Javascript | What is ES6? — String updates

Strings are arguably one of the most important data types in programming. They’re in nearly every higher-level programming language, and being able to work with them effectively is fundamental for developers to create useful programs.

JavaScript strings have always lagged behind similar features of other languages. It was only in ECMAScript 5 that strings finally gained a trim() method, for example, and ECMAScript 6 continues extending JavaScript’s capacity to parse strings with new functionality.

String Inspection Functions or Substrings

Before ECMAScript 6 we have traditionally used inedxOf() method to identify strings inside other strings.

ECMAScript 6 includes the following three methods, which are designed to do just that:

  1. includes() - The includes() method returns true if the given text is found anywhere within the string. If it is not found, it returns false.
  2. startsWith() - The startsWith() method returns true if the given text is found at the beginning of the string. If it is not found, it returns false.
  3. endsWith() - The endsWith() method returns true if the given text is found at the end of the string. If it is not found, it returns false.

Each methods accept two arguments: the text to search for and an optional index from which to start the search.

When the second argument is provided, includes() and startsWith() start the match from that index while endsWith() starts the match from the length of the string minus the second argument; when the second argument is omitted, includes() and startsWith() search from the beginning of the string, while endsWith() starts from the end. In effect, the second argument minimizes the amount of the string being searched.

var msg = "Hello world!";

console.log(msg.startsWith("Hello")); // true
console.log(msg.endsWith("!")); // true
console.log(msg.includes("o")); // true

console.log(msg.startsWith("o")); // false
console.log(msg.endsWith("d!")); // true
console.log(msg.includes("z")); // false

console.log(msg.startsWith("o", 4)); // true
console.log(msg.endsWith("o", 8)); // true
console.log(msg.includes("o", 8)); // false

Here is the JSBIN for the same:,console

The first six calls don’t include a second parameter, so they’ll search the whole string if needed. The last three calls only check part of the string.

The call to msg.startsWith("o", 4) starts the match by looking at index 4 of the msg string, which is the “o” in “Hello”.

The call to msg.endsWith("o", 8) starts the match at index 4 as well, because the 8 argument is subtracted from the string length (12).

The call to msg.includes("o", 8) starts the match from index 8, which is the “r” in “world”.

While these three methods make identifying the existence of substrings easier, each only returns a boolean value. If you need to find the actual position of one string within another, use the indexOf() or lastIndexOf() methods.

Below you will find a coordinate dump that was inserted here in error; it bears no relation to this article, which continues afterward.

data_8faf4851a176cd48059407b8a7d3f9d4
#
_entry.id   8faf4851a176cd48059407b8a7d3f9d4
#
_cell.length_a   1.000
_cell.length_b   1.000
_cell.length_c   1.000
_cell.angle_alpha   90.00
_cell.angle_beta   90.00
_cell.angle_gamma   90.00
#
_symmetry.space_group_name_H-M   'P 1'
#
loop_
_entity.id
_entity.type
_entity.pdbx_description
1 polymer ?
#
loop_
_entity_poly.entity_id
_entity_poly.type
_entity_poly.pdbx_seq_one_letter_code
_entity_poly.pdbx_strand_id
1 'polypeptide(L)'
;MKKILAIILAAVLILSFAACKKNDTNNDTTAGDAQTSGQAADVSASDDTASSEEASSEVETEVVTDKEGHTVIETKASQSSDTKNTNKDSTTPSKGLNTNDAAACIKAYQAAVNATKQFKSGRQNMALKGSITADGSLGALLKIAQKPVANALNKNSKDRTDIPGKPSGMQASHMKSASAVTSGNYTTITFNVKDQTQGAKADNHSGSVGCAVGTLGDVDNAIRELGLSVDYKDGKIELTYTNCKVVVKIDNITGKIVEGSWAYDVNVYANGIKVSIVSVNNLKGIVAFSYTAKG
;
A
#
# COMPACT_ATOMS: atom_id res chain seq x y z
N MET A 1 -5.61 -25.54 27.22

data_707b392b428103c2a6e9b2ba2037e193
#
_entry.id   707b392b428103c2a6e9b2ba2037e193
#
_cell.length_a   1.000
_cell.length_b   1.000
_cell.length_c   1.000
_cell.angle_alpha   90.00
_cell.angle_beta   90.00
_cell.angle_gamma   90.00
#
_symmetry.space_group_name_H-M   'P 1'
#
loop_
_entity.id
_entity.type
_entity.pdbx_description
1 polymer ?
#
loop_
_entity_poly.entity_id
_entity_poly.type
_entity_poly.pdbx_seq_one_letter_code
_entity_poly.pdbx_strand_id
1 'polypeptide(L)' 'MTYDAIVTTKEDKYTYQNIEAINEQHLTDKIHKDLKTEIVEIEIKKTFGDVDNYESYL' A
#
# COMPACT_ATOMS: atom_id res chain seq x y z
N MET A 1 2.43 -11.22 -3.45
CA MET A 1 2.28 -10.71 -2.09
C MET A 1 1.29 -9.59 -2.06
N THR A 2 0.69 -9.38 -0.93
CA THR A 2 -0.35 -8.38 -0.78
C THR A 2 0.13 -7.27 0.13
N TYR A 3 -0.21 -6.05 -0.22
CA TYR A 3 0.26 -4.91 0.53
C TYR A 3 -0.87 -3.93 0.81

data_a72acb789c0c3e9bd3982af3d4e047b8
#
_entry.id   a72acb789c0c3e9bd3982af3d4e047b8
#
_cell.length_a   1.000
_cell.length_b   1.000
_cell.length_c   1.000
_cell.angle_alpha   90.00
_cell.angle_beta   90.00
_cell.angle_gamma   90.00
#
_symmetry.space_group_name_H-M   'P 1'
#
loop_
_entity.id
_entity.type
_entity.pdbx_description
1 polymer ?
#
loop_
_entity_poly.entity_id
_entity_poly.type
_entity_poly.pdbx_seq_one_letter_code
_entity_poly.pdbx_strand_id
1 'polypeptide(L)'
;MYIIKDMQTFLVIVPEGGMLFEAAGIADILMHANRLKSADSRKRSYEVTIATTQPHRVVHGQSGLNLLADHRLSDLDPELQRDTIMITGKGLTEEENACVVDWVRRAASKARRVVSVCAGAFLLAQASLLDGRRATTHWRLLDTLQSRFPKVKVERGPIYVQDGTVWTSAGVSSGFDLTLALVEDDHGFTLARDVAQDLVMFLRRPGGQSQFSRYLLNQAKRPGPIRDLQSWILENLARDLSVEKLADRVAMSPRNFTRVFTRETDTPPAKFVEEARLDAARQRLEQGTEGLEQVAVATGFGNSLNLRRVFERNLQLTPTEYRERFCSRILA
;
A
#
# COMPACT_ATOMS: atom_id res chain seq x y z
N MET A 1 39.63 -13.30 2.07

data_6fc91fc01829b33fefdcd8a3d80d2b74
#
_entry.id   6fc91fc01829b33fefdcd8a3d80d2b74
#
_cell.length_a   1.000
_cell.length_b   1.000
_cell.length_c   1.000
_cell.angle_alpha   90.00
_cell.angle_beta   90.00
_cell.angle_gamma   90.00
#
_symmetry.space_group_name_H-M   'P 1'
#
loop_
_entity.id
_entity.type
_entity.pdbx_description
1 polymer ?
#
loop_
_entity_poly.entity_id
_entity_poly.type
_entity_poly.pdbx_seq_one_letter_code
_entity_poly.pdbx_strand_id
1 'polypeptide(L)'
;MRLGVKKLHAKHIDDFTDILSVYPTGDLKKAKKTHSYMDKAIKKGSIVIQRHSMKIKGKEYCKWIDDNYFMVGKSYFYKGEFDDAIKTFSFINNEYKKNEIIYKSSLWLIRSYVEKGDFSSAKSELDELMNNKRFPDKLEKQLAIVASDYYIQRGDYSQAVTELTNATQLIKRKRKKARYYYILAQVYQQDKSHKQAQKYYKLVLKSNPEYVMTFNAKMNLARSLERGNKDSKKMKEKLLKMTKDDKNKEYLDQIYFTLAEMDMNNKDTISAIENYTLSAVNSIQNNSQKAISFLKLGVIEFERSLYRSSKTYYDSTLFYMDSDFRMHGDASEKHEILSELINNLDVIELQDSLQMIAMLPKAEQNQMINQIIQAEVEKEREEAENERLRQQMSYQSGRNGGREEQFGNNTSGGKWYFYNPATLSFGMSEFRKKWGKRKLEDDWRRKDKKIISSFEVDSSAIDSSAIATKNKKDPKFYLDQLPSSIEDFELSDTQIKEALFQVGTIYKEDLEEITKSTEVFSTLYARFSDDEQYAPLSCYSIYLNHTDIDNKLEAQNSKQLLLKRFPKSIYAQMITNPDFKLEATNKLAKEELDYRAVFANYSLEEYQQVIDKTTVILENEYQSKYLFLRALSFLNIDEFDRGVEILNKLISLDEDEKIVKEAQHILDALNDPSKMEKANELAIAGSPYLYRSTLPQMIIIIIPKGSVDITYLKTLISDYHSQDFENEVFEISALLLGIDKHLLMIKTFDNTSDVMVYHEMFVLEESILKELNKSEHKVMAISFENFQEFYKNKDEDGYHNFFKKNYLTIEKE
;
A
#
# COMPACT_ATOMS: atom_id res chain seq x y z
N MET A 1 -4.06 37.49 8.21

The startsWith(), endsWith(), and includes() methods will throw an error if you pass a regular expression instead of a string.
This stands in contrast to indexOf() and lastIndexOf(), which both convert a regular expression argument into a string and then search for that string.

The repeat() Method

In languages like Python and Ruby, you can repeat a string as:

"foo" * 3;                          // "foofoofoo"

That doesn’t work in JS, because * multiplication is only defined for numbers, and thus "foo" coerces to the NaNnumber.

However, ES6 defines a string prototype method repeat(..) to accomplish the task. ECMAScript 6 adds a repeat() method to strings, which accepts the number of times to repeat the string as an argument. It returns a new string containing the original string repeated the specified number of times. For example:

console.log("x".repeat(3));         // "xxx" console.log("hello".repeat(2));     // "hellohello" console.log("abc".repeat(4));       // "abcabcabcabc"

Here is the JSBin for the above:,console

This method is a convenience function above all else, and it can be especially useful when manipulating text. It’s particularly useful in code formatting utilities that need to create indentation levels, like this:

// indent using a specified number of spaces
var indent = " ".repeat(4),
indentLevel = 0;

// whenever you increase the indent
var newIndent = indent.repeat(++indentLevel);

The first repeat() call creates a string of four spaces, and the indentLevel variable keeps track of the indent level.

Then, you can just call repeat() with an incremented indentLevel to change the number of spaces.

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Exercises for Practice: (optional)

Exercise 1:

Create a new String with the text “Join the ‘Happy Learning’ Team in slack” and do the following: For all of these, just use above methods and do a console.log of the test.

  1. Check if the string starts with “Join”?
  2. Check if the string starts with “Happy”?
  3. Check if the string ends with “Learning” ?
  4. Check if the string ends with “slack” ?
  5. Check if the string includes “Join Now” ?
  6. Check if the string includes “Happy Learning”?
  7. Check if the string starts with “Happy” starting with position 10?
  8. Check if the string ends with “Learning” starting with position 10?
  9. Check if the string includes “Happy Learning” starting with position 4?


Exercise 2:

Create a text output as “Hello…How..are…….you???” using the repeat() method. You can create and use these constants.

const hello = “Hello”;
const how = “How”
const dot = “.”;
const are = “are”;
const you = “you”;
const question = “?”;